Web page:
DERWOOD, Md. (WJLA) - Police call it a safe kind of theft, but it's sure hurting bank accounts across the Metro area. Thieves are pulling open residential mailboxes in search for personal checks, and then cashing them at your expense.
Donn Andre, 75, of Derwood, is the latest victim to the growing form of thievery. Andre, a retired Defense Department employee, estimates he places 15 checks a month in his tan plastic mailbox. However, a Dec. 27 check to Pepco landed in the wrong hands.
"I didn't know about it until the police showed-up," Andre remarked while sitting at his dinning room table. "I thought it was just lost mail."
According to charging documents filed in Montgomery County District Court, Corinna Winston, 19, of Gaithersburg, stole Andre's check right out of his mailbox. Detectives believe she used a common chemical solution, like acetone or bleach, to erase parts of Andre's check - first switching the payee from "Pepco" to her own name, and then turning the original $82.67 payment into $1800. Because the alleged crime was committed with Andre's personal signature still intact, the bank gave Winston cash on the spot.
"It's a surprise that someone so young could be that savvy," Andre remarked. "She just reached in and grabbed, that's thievery."
About one week later, Winston attempted to cash another check, worth $3000, at a Bank of America branch along the 15900 block of Shady Grove Road in Gaithersburg. A teller noticed the check looked fraudulent, and notified her branch manager who called police. Officers soon linked the 19-year-old with two other fraud cases, including Donn Andre's missing Pepco payment.
"It's a problem for law enforcement all over," Montgomery County Police Department spokesman Capt. Paul Starks remarked. "There's a much lower risk of getting caught by mail theft."
Investigators say thieves often cruise through middle and upper-class neighborhoods, searching for mailboxes with the red flag upright. Pay ro
"It's almost impossible to enforce because the criminals can blend in with their surroundings," Capt. Starks added.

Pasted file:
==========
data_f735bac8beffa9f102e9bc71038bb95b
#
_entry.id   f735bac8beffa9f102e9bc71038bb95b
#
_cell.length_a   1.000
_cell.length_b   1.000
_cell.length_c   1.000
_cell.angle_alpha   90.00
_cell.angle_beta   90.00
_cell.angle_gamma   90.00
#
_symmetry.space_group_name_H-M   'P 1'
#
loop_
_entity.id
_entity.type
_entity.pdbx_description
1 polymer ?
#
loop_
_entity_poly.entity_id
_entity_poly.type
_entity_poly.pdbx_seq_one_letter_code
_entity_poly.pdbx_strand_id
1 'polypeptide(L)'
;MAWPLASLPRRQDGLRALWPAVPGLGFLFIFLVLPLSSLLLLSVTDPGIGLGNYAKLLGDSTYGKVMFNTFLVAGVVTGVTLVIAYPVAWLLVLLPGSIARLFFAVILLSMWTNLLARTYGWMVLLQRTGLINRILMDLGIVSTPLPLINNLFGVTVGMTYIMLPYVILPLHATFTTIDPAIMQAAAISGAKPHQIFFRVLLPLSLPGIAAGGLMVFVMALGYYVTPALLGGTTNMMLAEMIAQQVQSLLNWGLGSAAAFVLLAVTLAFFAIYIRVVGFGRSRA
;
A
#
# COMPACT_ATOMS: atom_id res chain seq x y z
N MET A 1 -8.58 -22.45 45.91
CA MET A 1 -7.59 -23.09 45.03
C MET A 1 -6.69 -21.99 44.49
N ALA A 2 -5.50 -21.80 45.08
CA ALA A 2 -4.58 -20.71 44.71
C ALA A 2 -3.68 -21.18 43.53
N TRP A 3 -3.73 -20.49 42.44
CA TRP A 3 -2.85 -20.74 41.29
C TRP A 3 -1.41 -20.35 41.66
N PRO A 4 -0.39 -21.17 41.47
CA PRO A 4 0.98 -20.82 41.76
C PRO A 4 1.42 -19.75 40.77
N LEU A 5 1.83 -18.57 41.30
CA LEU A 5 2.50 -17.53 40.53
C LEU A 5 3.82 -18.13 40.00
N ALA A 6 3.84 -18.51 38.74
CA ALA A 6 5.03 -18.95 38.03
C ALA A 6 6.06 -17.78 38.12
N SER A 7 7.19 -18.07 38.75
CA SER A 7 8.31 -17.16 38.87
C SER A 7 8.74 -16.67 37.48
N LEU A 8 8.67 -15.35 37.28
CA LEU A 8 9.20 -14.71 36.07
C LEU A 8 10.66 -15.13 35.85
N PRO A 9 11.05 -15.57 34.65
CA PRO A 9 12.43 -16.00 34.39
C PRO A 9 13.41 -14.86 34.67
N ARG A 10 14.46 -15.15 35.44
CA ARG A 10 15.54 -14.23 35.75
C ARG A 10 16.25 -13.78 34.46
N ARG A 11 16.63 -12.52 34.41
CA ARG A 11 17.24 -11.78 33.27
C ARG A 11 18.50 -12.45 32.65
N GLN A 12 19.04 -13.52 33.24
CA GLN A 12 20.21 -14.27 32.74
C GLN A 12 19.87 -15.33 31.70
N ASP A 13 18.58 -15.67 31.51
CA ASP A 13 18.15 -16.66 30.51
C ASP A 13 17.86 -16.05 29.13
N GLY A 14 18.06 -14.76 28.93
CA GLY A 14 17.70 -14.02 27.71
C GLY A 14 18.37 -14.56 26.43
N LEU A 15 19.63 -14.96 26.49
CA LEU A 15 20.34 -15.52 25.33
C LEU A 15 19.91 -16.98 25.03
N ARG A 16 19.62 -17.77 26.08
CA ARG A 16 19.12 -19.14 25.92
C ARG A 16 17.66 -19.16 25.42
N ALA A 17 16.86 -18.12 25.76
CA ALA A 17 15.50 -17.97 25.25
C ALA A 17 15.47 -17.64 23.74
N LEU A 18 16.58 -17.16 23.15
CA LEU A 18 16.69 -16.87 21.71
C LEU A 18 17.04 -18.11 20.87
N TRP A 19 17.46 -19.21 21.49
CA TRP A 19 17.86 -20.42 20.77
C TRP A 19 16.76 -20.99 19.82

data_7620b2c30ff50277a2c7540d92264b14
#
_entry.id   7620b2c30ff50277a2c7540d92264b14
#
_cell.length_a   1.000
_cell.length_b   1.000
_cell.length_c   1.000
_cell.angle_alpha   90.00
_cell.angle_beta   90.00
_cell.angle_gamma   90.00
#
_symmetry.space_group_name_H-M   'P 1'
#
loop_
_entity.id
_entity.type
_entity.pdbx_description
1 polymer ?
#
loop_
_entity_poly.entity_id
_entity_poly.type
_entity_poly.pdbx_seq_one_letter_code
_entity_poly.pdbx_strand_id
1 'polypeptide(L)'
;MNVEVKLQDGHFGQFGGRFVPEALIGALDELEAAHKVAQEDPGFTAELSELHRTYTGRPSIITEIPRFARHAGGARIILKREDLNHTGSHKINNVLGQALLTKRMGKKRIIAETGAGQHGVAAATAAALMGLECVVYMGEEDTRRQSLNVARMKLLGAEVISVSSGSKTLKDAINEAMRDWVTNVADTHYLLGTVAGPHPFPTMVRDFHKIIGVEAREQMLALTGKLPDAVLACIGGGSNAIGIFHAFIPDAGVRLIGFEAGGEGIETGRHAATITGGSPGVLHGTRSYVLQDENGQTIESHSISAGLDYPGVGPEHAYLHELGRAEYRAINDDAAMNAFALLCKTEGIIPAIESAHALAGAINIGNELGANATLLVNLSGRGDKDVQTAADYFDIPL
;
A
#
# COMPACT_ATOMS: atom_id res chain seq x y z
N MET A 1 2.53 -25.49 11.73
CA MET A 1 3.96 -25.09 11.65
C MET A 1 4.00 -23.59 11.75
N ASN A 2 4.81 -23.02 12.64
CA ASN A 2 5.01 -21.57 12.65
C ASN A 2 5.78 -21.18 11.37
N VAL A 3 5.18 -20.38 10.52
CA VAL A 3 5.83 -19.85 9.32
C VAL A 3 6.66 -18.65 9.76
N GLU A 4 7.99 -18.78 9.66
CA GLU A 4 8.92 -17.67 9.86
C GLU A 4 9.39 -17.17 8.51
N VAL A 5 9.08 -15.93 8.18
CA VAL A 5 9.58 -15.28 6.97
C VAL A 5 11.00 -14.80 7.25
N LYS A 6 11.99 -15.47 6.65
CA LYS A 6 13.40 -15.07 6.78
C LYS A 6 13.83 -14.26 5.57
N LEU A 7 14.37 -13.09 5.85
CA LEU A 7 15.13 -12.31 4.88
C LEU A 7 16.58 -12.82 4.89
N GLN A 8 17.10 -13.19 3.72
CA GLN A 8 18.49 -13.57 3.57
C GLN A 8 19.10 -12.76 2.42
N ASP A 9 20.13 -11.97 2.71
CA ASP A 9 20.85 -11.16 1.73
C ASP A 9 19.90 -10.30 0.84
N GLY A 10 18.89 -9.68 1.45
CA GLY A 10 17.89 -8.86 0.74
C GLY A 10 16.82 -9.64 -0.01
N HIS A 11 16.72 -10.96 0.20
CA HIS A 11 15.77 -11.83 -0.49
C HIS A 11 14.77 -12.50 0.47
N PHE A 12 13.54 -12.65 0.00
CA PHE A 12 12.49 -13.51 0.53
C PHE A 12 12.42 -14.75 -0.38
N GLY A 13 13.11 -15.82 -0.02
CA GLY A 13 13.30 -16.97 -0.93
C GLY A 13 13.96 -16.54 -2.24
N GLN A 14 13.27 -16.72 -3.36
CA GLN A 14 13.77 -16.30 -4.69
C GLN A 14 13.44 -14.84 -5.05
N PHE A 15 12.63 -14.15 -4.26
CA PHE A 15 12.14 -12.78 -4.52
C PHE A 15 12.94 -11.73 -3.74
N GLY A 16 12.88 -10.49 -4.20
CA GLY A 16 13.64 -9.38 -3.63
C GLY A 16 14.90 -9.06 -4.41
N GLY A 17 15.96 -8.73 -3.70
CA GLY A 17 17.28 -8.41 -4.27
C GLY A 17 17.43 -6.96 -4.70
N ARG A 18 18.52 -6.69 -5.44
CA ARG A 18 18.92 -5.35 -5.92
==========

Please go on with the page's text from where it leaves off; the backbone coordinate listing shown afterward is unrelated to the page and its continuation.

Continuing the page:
Police recommend residents pay their bills online to avoid mailbox thefts. If that's not an option, checks can be securely mailed from at U.S. Post Office branches, or neighborhood public mailboxes.
At 75-years-old, Andre isn't planning on diving-into online bill pay, but he has taken new precautions, refusing to place checks in his mailbox.
"It's going to be beneficial for others to know they have to be careful with outgoing checks, or any kind of business mail, because it could just disappear," Andre concluded.
Winston is facing one count of Theft: $10,000 - $100,000, and a second count of Attempted Theft: $10,000 - $100,000. If convicted, she could face 30 years in Maryland state prison.
Additional check fraud preventative tips, courtesy of Chase Bank:
*Use high-quality, blank check stock with built-in security features, which may include fluorescent fibers, watermark, chemical resistance, bleach-reactive brown stain, photocopy void pantograph, endorsement backer, thermo-chromic ink, micro-printing, warning band border, laid lines or non-negotiable marks. *Avoid blue ballpoint pens, which are easy to erase, and instead use black gel pens - its ink locks into paper fibers, making it near impossible to wash-out. *Securely store check stock, deposit slips, bank statements and canceled checks. *Implement secure processes for financial document destruction.